The Appellate Court of Illinois Fifth District (“Illinois Appellate Court”) held in its Order dated January 7, 2022: “After reviewing the allegations in count I, as pled, it is reasonable to conclude that the plaintiff’s claim against Physician Services was based solely on a theory of vicarious liability for the acts of its employee, Dr. Parham. The allegations in count I did not reasonably inform the defendants or the trial court that the plaintiff’s claim against Physician Services was separate from and independent of the negligence claim against Dr. Parham … When a plaintiff brings an action against the principal under a theory of vicarious liability, a settlement between the agent and the plaintiff extinguishes the principal’s vicarious liability, even if the plaintiff’s covenant not to sue the agent expressly reserves the plaintiff’s right to seek recovery from the principal.”
The Underlying Facts
The plaintiff, Penny Campbell-Henry, special administrator of the estate of Kent Henry, deceased, filed an Illinois medical negligence action against the defendants, Good Samaritan Regional Health Center (Good Samaritan), Walter A. Parham, M.D., and Physician Services Corporation of Southern Illinois, Inc., d/b/a Heart and Vascular Center (Physician Services), his employer. After the plaintiff settled with Dr. Parham, Physician Services filed a motion for summary judgment. Physician Services argued that the claims against it were based upon vicarious liability for the actions of its employee, Dr. Parham, and that those claims were extinguished when Dr. Parham settled with the plaintiff. The trial court granted Physician Services’ motion for summary judgment, and subsequently denied the plaintiff’s motion to reconsider. On appeal, the plaintiff contended that the trial court erred in granting summary judgment in favor of Physician Services because count I of the first amended complaint included separate and independent allegations of negligence against Physician Services.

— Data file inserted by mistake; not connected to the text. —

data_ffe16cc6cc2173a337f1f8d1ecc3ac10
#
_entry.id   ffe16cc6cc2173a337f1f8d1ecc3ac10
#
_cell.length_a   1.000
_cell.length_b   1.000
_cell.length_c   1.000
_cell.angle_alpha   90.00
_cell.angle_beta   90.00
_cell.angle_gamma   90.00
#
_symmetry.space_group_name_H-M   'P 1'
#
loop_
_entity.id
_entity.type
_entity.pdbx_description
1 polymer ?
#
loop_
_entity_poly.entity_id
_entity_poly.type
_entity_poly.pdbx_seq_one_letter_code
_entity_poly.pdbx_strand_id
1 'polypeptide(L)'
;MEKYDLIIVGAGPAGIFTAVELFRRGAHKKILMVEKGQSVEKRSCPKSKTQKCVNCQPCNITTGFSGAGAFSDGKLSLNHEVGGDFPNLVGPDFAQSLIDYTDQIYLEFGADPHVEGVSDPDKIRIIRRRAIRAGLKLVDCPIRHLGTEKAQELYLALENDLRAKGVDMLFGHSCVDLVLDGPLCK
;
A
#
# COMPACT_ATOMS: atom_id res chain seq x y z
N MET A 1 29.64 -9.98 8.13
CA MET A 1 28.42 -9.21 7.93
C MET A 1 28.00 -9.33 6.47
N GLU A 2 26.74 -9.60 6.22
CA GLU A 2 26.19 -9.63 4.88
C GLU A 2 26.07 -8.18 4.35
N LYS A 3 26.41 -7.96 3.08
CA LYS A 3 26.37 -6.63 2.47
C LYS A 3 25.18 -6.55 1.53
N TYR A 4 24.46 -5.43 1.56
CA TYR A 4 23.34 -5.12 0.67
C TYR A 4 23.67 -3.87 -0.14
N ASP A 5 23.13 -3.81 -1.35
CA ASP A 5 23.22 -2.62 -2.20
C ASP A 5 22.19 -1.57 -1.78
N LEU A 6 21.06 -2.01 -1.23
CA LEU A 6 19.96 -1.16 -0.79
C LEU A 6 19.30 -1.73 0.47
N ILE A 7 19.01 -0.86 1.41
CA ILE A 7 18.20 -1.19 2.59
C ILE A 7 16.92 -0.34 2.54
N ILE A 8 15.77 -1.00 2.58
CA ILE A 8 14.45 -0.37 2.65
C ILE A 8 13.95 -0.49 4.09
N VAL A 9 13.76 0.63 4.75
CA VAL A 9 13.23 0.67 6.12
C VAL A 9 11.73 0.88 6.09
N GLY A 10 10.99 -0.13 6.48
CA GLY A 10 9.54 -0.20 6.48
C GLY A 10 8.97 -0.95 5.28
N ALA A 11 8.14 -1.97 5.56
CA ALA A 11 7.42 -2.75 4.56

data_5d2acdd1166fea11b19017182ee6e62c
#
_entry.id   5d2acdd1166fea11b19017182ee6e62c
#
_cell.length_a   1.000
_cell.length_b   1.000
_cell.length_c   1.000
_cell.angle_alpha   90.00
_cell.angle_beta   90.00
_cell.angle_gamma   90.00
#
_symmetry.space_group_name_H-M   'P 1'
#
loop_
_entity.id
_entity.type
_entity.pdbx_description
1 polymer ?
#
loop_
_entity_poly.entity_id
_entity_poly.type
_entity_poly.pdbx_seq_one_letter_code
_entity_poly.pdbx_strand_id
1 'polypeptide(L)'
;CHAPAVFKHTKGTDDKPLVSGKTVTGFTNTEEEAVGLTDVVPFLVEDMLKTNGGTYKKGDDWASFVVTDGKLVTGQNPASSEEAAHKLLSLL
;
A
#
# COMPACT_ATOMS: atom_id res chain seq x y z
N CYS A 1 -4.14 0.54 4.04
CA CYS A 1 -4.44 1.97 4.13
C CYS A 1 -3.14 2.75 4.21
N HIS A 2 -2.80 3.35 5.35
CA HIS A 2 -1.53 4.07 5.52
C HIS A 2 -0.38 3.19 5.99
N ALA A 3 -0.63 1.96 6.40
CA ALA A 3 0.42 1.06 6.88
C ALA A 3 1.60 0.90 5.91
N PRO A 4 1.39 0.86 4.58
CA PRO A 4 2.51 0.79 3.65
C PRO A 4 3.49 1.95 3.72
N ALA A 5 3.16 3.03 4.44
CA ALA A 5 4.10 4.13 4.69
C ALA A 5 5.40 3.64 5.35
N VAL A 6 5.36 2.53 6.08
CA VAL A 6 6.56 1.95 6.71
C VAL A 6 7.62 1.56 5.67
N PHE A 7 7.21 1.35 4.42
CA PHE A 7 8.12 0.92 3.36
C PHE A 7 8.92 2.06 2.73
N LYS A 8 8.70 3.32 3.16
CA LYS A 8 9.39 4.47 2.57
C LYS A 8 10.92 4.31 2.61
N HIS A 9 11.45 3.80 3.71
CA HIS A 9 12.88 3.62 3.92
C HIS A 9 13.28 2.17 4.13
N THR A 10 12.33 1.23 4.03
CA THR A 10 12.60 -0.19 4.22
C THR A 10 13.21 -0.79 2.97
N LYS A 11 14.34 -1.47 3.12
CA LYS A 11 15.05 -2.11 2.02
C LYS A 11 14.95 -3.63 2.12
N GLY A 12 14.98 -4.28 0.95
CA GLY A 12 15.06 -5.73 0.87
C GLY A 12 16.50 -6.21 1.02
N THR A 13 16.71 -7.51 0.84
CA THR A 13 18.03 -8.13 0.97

The Illinois Appellate Court stated: “The plaintiff’s claim that she alleged a separate and independent claim of negligence against Physician Services is refuted by the allegations in count I of the first amended complaint, and by the plaintiff’s overall prosecution of her case against Physician Services. The record demonstrates that the plaintiff relied upon the theory that Physician Services was vicariously liable for the negligence of Dr. Parham from the inception of the case through the summary judgment proceedings. Based upon the record, the trial court reasonably concluded that the plaintiff’s claim against Physician Services was based solely on a theory of vicarious liability for the alleged negligence of Dr. Parham, and that the Gilbert case applied. Under Gilbert, when a plaintiff’s action against a principal is based upon vicarious liability, any settlement between the agent and the plaintiff must also extinguish the principal’s vicarious liability, regardless of whether the plaintiff’s covenant not to sue the agent expressly reserves the plaintiff’s right to seek recovery from the principal.”
Source Campbell-Henry v. Good Samaritan Regional Health Center, 2022 IL App (5th) 210147-U.
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